Jack Bruce

Jack Bruce (1943— 2014) was a Scottish-born bassist, vocalist, and composer who played in a series of popular English bands during the 1960s, followed by a successful solo career over the following half-century. He first emerged in 1965 with a two-album stint in the Graham Bond Organization, followed with brief time in Manfred Mann and a three-album run in the super-trio Cream, which also made stars out of guitarist Eric Clapton and drummer Ginger Baker.

As a solo artist, Bruce released three albums on Polydor between 1969 and 1971, followed by a two-album team-up with Mountain alumni in the super-trio West, Bruce & Laing. Between 1974 and 1977, Bruce released two albums on RSO, followed by more than 15 titles at sporadic intervals over the subsequent 37-year period, including back-to-back albums for Epic in partnership with guitarist Robin Trower in the early 1980s. During the life of Cream and through much of his solo career, the lyrics to Bruce’s songs were mostly penned by Battered Ornaments/Piblokto!-frontman Pete Brown.


Jack Bruce was born John Symon Asher Bruce on May 14, 1943, to a musical family in Bishopbriggs, Lanarkshire, Scotland. He first played standup bass and won a scholarship to the Royal Scottish Academy of Music and Drama, where he studied cello and music composition.

At the start of his career, Bruce gigged with a sequence of jazz acts (Jim McHarg’s Scotsville Jazzband, Murray Campbell Big Band). In 1962, he joined Blues Incorporated, a revolving-door ensemble of young R&B/rock musicians led by elder bluesman Alexis Korner. Other players that coincided with Bruce’s stint included saxophonist Dick Heckstall-Smith, organist Graham Bond, and drummer Ginger Baker.

In 1963, Bruce followed Bond and Baker into the R&B/post-bop Graham Bond Quartet with guitarist John McLaughlin. Within months, Bruce switched to electric bass, McLaughlin cleared way for Heckstall-Smith, and the band became the Graham Bond Organization. They signed to Columbia and released two albums in 1965. Due to an ongoing feud with Baker, Bruce left GBO for a brief stint in John Mayall’s Bluesbreakers, where he first played with guitarist Eric Clapton.

In early 1966, Bruce joined Manfred Mann and played on their single “Pretty Flamingo” (UK #1) and on the four-song EP Instrumental Asylum. Concurrently, he re-linked with Clapton in the ad hoc super-group Powerhouse, which also featured Spencer Davis Group organist Steve Winwood and departing Manfred Mann vocalist Paul Jones. They recorded four songs, three of which appear on the 1966 Elektra Records sampler album What’s Shakin’.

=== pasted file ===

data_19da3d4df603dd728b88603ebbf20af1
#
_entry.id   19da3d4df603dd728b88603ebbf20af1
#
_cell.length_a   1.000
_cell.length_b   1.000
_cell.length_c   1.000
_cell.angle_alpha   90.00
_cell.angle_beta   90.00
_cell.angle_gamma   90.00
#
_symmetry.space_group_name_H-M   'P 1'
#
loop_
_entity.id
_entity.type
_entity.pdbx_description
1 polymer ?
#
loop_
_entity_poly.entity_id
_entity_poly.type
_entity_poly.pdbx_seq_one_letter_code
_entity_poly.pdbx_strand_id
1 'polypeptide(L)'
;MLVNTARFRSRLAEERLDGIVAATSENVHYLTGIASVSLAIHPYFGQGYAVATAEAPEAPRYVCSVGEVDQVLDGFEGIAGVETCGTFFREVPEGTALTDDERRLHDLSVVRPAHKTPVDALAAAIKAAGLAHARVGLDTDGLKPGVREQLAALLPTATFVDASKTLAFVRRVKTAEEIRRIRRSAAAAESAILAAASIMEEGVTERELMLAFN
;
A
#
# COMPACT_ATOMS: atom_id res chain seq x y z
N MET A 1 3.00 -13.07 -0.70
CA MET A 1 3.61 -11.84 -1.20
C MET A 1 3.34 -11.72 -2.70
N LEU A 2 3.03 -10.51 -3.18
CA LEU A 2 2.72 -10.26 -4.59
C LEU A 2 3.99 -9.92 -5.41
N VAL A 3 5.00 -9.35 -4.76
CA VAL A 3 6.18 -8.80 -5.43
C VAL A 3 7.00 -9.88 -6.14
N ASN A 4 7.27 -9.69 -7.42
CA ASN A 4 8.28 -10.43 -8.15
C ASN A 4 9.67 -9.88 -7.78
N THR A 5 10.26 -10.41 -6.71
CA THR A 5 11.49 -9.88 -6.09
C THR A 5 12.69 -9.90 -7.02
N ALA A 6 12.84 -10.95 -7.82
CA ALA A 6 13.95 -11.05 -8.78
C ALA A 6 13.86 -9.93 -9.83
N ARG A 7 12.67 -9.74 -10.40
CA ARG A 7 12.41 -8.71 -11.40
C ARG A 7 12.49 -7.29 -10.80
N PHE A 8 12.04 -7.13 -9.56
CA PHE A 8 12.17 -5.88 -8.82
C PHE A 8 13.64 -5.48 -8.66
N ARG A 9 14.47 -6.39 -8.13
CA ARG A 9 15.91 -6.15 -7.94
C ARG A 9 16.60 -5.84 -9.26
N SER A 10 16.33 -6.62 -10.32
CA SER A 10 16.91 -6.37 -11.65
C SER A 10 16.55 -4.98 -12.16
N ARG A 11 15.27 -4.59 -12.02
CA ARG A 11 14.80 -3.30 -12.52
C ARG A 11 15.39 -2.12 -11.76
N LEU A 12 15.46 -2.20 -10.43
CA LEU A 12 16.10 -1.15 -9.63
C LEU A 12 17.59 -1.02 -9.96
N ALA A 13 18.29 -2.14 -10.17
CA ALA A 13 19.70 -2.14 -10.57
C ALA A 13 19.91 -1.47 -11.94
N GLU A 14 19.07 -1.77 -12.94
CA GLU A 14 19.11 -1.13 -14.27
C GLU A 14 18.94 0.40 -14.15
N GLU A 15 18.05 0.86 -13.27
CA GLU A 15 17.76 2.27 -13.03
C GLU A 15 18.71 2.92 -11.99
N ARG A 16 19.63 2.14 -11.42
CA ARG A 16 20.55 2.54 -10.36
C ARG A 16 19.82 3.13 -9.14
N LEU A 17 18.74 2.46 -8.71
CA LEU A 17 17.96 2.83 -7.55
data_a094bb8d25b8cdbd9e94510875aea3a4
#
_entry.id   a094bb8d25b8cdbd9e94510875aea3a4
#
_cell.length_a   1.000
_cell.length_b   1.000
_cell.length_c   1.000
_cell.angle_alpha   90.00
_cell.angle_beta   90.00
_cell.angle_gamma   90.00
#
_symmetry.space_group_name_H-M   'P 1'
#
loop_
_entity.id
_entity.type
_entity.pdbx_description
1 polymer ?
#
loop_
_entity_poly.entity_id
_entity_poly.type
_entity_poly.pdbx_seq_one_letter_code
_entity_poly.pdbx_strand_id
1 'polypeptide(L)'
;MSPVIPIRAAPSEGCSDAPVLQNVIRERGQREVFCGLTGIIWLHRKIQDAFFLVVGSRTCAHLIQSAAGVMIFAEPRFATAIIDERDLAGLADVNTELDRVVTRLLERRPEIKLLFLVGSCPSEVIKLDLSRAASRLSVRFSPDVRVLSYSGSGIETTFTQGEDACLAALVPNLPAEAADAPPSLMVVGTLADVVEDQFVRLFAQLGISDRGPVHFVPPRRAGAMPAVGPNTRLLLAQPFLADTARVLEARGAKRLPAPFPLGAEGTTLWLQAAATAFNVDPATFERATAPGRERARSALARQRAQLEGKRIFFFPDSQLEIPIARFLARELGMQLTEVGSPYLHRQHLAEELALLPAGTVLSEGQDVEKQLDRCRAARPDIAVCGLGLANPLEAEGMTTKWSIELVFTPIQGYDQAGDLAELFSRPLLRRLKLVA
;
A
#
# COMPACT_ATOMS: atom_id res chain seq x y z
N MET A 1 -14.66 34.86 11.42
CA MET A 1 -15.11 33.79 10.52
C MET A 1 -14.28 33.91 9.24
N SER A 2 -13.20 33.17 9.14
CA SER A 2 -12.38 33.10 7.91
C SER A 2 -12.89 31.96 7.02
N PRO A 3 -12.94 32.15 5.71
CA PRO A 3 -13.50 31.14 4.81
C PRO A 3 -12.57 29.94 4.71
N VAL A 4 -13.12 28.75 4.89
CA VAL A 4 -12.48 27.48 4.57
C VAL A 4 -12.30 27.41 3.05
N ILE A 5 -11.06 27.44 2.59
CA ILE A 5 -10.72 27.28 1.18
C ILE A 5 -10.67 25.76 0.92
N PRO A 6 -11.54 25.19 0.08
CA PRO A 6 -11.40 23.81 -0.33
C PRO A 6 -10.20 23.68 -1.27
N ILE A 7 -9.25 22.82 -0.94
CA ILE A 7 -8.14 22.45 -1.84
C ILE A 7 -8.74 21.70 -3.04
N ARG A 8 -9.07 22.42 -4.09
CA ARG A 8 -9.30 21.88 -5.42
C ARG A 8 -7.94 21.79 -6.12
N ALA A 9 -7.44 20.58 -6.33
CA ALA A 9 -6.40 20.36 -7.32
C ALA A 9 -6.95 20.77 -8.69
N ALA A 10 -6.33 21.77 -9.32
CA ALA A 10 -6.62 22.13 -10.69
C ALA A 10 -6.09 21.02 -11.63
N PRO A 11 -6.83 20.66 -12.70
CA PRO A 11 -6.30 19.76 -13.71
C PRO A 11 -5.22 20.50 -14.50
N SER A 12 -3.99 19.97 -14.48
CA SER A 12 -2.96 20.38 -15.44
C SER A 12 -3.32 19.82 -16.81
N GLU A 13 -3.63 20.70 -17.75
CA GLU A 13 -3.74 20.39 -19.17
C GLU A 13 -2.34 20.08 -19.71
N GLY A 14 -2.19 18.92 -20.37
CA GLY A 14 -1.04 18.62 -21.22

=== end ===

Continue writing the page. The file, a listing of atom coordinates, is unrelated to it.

That July, Clapton invited the now-mended Bruce and Baker into a new power trio dubbed The Cream, due to the player’s stature as “cream of the crop” on their respective instruments. They shortened their name to Cream and released three albums to international fanfare between 1966 and 1968. Bruce functioned as their primary vocalist and co-wrote his contributions to the band with lyricist Pete Brown.


Discography:

  • Songs for a Tailor (1969)
  • Things We Like (1970)
  • Harmony Row (1971)
  • Out of the Storm (1974)
  • How’s Tricks (1977 • The Jack Bruce Band)
  • I’ve Always Wanted to Do This (1980)
  • B.L.T. (1981 • Jack Bruce, Bill Lordan & Robin Trower)
  • Truce (1981 • Jack Bruce & Robin Trower)
  • Automatic (1983)
  • Inazuma Super Session Absolutely Live with Anton Fier & Kenji Suzuki (1987)
  • Theme (1988 • Leslie West)
  • A Question of Time (1989)
  • Somethin’ Els (1993)
  • This That (1994 • Dick Heckstall-Smith, Jack Bruce & John Stevens)
  • Monkjack (1995)
  • Shadows in the Air (2001)
  • The Works for Piano 5: Four Walls; Soliloquy; 3 Easy Pieces (2003 • John Cage • Haydée Schvartz / Jack Bruce)
  • Jet Set Jewel (2003, recorded 1978)
  • More Jack Than God (2003)
  • Seven Moons (2008 • Jack Bruce & Robin Trower)
  • Silver Rails (2014)

Sources:

Leave a Reply

Your email address will not be published. Required fields are marked *